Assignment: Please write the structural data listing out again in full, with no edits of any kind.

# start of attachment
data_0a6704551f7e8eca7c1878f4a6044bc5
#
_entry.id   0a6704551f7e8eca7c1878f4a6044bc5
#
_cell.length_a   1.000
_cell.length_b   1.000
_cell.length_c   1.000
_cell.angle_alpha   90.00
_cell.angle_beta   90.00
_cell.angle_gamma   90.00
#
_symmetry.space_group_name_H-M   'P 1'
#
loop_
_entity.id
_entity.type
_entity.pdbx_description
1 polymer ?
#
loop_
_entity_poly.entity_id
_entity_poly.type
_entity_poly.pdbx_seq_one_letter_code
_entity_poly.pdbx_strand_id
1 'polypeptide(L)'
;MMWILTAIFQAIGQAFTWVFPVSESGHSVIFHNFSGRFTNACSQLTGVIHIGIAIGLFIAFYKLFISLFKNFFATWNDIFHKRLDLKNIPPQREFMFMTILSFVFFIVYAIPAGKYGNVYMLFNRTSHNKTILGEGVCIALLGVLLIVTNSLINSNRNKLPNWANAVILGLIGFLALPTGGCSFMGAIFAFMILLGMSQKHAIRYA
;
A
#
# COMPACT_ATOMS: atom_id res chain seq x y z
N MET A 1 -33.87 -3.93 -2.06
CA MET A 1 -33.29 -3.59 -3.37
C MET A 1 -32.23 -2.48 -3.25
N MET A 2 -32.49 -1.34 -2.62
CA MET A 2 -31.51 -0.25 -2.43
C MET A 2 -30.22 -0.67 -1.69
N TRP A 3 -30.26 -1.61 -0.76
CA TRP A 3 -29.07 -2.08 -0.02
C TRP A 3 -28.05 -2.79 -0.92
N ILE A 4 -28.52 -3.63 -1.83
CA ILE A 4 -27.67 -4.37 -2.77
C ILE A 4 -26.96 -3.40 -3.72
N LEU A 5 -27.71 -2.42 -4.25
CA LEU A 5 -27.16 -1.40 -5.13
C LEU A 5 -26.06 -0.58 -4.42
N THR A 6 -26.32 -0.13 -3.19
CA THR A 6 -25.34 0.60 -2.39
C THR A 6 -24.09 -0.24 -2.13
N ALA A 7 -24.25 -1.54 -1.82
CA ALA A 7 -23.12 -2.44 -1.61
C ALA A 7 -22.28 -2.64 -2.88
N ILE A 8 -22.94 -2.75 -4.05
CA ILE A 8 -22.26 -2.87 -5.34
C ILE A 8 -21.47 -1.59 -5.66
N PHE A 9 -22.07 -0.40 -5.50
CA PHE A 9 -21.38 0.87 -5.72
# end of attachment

data_0a6704551f7e8eca7c1878f4a6044bc5
#
_entry.id   0a6704551f7e8eca7c1878f4a6044bc5
#
_cell.length_a   1.000
_cell.length_b   1.000
_cell.length_c   1.000
_cell.angle_alpha   90.00
_cell.angle_beta   90.00
_cell.angle_gamma   90.00
#
_symmetry.space_group_name_H-M   'P 1'
#
loop_
_entity.id
_entity.type
_entity.pdbx_description
1 polymer ?
#
loop_
_entity_poly.entity_id
_entity_poly.type
_entity_poly.pdbx_seq_one_letter_code
_entity_poly.pdbx_strand_id
1 'polypeptide(L)'
;MMWILTAIFQAIGQAFTWVFPVSESGHSVIFHNFSGRFTNACSQLTGVIHIGIAIGLFIAFYKLFISLFKNFFATWNDIFHKRLDLKNIPPQREFMFMTILSFVFFIVYAIPAGKYGNVYMLFNRTSHNKTILGEGVCIALLGVLLIVTNSLINSNRNKLPNWANAVILGLIGFLALPTGGCSFMGAIFAFMILLGMSQKHAIRYA
;
A
#
# COMPACT_ATOMS: atom_id res chain seq x y z
N MET A 1 -33.87 -3.93 -2.06
CA MET A 1 -33.29 -3.59 -3.37
C MET A 1 -32.23 -2.48 -3.25
N MET A 2 -32.49 -1.34 -2.62
CA MET A 2 -31.51 -0.25 -2.43
C MET A 2 -30.22 -0.67 -1.69
N TRP A 3 -30.26 -1.61 -0.76
CA TRP A 3 -29.07 -2.08 -0.02
C TRP A 3 -28.05 -2.79 -0.92
N ILE A 4 -28.52 -3.63 -1.83
CA ILE A 4 -27.67 -4.37 -2.77
C ILE A 4 -26.96 -3.40 -3.72
N LEU A 5 -27.71 -2.42 -4.25
CA LEU A 5 -27.16 -1.40 -5.13
C LEU A 5 -26.06 -0.58 -4.42
N THR A 6 -26.32 -0.13 -3.19
CA THR A 6 -25.34 0.60 -2.39
C THR A 6 -24.09 -0.24 -2.13
N ALA A 7 -24.25 -1.54 -1.82
CA ALA A 7 -23.12 -2.44 -1.61
C ALA A 7 -22.28 -2.64 -2.88
N ILE A 8 -22.94 -2.75 -4.05
CA ILE A 8 -22.26 -2.87 -5.34
C ILE A 8 -21.47 -1.59 -5.66
N PHE A 9 -22.07 -0.40 -5.50
CA PHE A 9 -21.38 0.87 -5.72